EU-27 Emissions down 8% since 1990

The European Environment Agency (EEA) reports:

Total greenhouse gas emissions in the EU-27, excluding emission and removals from land-use, land use change and forestry (LULUCF), decreased by 0.7 % between 2004 and 2005 and by 7.9 % between 1990 and 2005.

Over the same period, 1990 to 2005, U.S. greenhouse gas emissions are up an alarmaing 17%. The EEA report underscores a point I have made repeatedly — the transportation sector remains the toughest nut to crack:

Between 1990 and 2005, greenhouse gas emissions decreased in all sectors except in the transport sector, where they increased significantly.


The EU-15 are down 2% since 1990, whereas Kyoto requires an 8% drop averaged over 2008-2012. This suggests the EU-15 will be buying some tons on the international market (perhaps from their neighbors) if they want to meet their target, which I hope they do — notwithstanding how politically unattractive that must seem to those countries with the richest country in the world refusing to do its part.

If you’d like to see how each country is doing, this figure has all the details (click on it to enlarge, and then click on it again):


6 Responses to EU-27 Emissions down 8% since 1990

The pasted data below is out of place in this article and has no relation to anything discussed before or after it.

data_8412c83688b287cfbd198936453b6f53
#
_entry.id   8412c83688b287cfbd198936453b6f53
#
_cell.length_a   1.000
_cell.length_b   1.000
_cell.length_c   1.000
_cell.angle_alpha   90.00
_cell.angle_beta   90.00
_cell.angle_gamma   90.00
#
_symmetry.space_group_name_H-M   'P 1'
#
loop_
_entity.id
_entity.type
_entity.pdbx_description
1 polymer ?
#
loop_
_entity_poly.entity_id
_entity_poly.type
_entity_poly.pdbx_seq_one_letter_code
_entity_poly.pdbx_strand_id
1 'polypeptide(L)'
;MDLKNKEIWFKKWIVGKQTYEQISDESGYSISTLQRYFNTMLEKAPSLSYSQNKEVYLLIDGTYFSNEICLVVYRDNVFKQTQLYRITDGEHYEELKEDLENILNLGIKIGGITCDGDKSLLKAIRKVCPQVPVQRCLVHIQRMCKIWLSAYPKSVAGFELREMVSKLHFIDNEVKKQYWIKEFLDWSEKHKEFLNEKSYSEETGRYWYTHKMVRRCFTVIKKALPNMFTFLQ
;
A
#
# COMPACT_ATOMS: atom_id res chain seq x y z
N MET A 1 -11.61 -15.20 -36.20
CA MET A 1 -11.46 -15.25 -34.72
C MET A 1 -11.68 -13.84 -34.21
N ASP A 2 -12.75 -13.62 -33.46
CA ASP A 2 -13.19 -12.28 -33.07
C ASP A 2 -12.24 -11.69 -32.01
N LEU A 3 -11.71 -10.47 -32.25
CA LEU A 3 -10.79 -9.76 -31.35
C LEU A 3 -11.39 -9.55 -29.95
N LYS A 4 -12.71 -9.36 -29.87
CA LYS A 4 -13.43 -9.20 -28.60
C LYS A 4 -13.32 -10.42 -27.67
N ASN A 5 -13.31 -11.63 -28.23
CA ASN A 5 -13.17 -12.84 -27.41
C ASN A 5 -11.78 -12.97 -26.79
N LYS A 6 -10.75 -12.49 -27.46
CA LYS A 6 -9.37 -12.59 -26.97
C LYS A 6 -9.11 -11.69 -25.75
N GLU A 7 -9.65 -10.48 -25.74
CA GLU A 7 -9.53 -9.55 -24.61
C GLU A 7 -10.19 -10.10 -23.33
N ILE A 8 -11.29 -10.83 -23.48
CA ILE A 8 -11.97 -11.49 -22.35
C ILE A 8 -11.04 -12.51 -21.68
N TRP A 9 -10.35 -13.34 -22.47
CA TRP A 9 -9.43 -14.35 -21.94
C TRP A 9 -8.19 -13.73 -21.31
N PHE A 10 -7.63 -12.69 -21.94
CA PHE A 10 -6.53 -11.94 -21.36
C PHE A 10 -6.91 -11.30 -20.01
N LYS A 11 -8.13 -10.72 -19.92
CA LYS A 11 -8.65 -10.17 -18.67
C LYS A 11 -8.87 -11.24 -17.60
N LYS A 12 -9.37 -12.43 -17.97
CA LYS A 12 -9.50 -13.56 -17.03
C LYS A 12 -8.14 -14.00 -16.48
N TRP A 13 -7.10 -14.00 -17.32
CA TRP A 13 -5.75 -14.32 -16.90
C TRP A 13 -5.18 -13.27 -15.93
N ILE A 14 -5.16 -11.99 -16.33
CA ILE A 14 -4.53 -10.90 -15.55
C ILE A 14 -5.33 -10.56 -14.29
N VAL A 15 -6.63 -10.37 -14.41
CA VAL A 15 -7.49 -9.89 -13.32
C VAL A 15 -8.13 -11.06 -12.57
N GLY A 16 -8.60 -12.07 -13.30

1. Ben says:

    If they’ve decreased CO2 emissions then their economies must be suffering…

    Oh they aren’t? “The Delayers” are wrong again.

  2. Joe says:

    Yes, strange, in fact, that the dollar has been collapsing against the Euro. Why, it’s almost as if they have been getting richer while we have been getting poorer. But that’s not possible, is it???

  3. Andrew E says:

    A little confused…please clarify.

    The blue bar represents actual reduction so far and the red bar represents required reductions. Is this correct?

    If that’s the case, then how did Spain and Portugal get their Kyoto targets to be significant *increases* from 1990?

  4. Andrew E says:

    Also missing is the spectacular failure of Canada to reduce its emissions despite being a proponent of Kyoto. Our GHG emissions per capita rival that of the US.

  5. Ed says:

    Yes, but … how much of the EU reduction comes from exporting heavy industry to China, etc, and from switching from coal to gas. Of course, switching from coal to gas is not a bad thing (at least, if you’ve still got gas) but it’s not something you can repeat so it’s not obvious to me that this is trend.

  6. Joe says:

    Spain and Portugal were basically treated as not fully developed countries.
    Switching from coal to gas is legit. Then you switch to zero-carbon sources.
    China remains a big issue.